We spoke with Paul about his journey last week, in preparation for a presentation he'll be giving October 17 at The Remodeling Show in Chicago .See also this d5R profile of Paul from 2010, as well as last week's d5R Remodeling Show preview on the changing consumer .
"I was not the person I wanted to be," said Paul (shown below in 1978). "I decided to stop being a prisoner of my habits and, among other things, believing that I could make all of my clients happy."
Pleasing everyone is impossible, of course, and when things didn't work out as planned — projects went over budget, clients became unhappy or even abusive — he found himself blaming others.
"If you're not honest with yourself, your motivation is misplaced," Paul said."You keep blaming others when the primary source of your pain and frustration is that the fact that you're not taking responsibility for the only thing you can control, which is your behavior."
Among the actions he took and recommends to other business owners:
Regarding the last point, an especially painful example was a project they took in the early 90s, when the Bay Area was still buried in recession. The job was referred by an architect who was no longer involved with it, was in an area where the company hadn't worked, and was for a couple who were equal parts condescending, cold and ultimately litigious. Red flags all around.
2. Take the long view
Setbacks didn't have to be crises, Paul learned over time. "I had to realize that everything is a journey, not a destination, and that just because I cared about something did not mean I should be devastated when it didn't go perfectly."
3. Temper your expectations
Along the same lines, Paul learned to not expect perfection. "Life happens, and the truth is that being a remodeling contractor hinges on reducing surprises as much as possible. You'll never eliminate them," he said.
In the video below, he discusses how systematizing sales can help to minimize surprises involving inadequate lead flow and poor matches for your company.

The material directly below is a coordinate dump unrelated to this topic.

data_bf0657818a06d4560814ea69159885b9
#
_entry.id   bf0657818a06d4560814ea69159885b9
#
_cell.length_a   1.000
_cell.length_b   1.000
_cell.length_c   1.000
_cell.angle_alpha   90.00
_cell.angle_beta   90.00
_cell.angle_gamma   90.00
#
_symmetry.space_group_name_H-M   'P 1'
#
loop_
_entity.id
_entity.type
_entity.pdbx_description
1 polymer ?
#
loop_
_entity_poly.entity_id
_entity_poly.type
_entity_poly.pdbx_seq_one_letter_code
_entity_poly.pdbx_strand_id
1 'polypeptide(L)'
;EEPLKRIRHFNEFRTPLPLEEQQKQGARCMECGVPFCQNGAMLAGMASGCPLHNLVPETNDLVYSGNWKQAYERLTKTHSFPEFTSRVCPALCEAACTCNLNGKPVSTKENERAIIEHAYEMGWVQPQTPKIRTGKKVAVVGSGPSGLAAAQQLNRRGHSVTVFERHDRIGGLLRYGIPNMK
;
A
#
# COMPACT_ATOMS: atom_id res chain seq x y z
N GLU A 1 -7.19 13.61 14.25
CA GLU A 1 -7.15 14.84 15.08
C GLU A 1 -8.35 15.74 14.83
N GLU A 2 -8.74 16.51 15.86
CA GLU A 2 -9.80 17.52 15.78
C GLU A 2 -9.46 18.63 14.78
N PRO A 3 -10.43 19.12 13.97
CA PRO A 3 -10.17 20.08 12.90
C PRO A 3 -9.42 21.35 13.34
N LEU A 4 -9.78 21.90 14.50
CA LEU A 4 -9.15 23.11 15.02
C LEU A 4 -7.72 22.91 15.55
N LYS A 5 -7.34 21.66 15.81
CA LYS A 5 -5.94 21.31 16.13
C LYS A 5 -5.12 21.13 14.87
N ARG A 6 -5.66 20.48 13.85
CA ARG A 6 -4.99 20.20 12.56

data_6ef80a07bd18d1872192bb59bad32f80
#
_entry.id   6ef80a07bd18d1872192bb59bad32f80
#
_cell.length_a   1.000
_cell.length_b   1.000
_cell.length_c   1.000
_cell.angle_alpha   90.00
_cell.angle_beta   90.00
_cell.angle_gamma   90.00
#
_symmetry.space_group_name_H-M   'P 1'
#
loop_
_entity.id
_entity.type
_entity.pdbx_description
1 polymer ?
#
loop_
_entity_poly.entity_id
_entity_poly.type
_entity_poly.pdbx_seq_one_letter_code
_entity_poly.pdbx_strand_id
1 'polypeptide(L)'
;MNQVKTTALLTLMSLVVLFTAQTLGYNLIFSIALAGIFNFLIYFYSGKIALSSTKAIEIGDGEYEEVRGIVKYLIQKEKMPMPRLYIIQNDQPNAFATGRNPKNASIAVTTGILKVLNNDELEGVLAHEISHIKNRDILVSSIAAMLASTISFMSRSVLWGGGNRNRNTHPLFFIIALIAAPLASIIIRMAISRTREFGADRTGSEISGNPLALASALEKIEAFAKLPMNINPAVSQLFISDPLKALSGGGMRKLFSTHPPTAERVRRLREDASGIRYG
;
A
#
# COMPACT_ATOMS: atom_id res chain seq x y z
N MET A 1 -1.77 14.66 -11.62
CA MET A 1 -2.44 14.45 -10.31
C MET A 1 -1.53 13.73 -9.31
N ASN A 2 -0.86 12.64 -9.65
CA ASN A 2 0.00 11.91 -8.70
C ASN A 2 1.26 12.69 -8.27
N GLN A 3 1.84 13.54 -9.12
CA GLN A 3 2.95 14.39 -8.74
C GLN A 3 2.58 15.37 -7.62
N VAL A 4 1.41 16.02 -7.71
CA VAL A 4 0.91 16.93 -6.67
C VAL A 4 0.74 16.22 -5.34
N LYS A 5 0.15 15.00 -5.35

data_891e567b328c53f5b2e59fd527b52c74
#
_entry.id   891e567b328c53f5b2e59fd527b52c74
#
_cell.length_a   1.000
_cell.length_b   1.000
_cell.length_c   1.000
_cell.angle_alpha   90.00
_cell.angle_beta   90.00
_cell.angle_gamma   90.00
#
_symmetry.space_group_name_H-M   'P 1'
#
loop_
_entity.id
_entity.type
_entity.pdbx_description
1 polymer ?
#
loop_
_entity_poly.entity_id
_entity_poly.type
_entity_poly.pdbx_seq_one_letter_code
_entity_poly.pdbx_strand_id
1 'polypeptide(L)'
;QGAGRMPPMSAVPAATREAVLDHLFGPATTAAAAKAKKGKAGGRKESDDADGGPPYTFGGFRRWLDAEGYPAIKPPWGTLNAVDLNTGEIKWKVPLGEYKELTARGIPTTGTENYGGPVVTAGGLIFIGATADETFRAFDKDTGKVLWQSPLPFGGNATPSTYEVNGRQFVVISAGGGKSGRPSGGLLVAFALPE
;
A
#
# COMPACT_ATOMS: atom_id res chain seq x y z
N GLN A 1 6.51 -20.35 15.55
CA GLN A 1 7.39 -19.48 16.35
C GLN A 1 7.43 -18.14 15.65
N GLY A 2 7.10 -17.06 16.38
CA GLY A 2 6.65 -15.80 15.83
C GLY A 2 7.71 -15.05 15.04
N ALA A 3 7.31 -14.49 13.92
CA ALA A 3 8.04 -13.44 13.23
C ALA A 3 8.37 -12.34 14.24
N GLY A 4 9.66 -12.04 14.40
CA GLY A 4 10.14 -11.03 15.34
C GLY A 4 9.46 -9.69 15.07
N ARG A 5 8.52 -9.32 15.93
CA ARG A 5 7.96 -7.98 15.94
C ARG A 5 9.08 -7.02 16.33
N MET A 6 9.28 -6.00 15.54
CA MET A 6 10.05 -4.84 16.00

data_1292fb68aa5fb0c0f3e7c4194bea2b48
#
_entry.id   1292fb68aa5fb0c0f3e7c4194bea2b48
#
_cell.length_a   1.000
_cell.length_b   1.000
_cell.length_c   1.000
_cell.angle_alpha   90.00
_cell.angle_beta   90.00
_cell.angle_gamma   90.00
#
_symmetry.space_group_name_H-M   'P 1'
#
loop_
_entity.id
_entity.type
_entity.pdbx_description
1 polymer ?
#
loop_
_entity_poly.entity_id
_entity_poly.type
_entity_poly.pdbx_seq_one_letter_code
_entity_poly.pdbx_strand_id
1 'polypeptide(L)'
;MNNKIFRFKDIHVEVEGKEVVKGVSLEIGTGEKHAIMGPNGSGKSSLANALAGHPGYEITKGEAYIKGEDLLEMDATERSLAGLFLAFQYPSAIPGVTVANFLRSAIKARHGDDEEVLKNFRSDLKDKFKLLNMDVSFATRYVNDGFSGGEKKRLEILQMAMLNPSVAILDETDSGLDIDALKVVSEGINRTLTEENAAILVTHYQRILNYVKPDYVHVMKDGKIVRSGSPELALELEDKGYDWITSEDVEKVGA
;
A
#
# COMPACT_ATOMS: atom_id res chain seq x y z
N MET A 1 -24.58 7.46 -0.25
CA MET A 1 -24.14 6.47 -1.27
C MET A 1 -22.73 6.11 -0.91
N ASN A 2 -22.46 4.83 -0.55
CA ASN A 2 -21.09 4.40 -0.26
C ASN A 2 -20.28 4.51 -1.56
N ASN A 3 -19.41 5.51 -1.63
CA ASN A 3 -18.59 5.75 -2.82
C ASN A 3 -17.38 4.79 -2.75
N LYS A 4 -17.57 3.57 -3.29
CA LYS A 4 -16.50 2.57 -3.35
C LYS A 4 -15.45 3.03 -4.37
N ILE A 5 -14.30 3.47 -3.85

As many remodelers have learned from reviews on sites like Angie's List and Yelp, homeowners often focus far more on what goes wrong than what goes right. Don't make that mistake with your business.
"My struggle was to only see what was not perfect," Paul said. "I actually put reminders in my schedule to 'praise somebody' and 'place no blame.'"
5. See mistakes as opportunities
From underestimating project timelines to overestimating homeowners' understanding, mistakes are inevitable in remodeling. "It took me a while to accept that," Paul said. "Over time, I learned that it was my choice how to react or respond."
In cases where things went wrong, he put into place a process for responding systematically and fairly:
6. Trust and verify
As a "command and control guy" who was often frustrated by the process of delegating, Paul found himself working far more than was healthy. Steps to correcting this problem:
above: Paul and Nina (center) receive the National Remodeling Quality Gold Award in 2002.
7. Set clear expectations
"Start with yourself, your family and then your business," Paul said. With regard to the latter:
above: Nina and Paul Winans at their home in Ashland, Ore.
The following is a true story, adapted from a 1921 edition of the American Journal of Ophthalmology...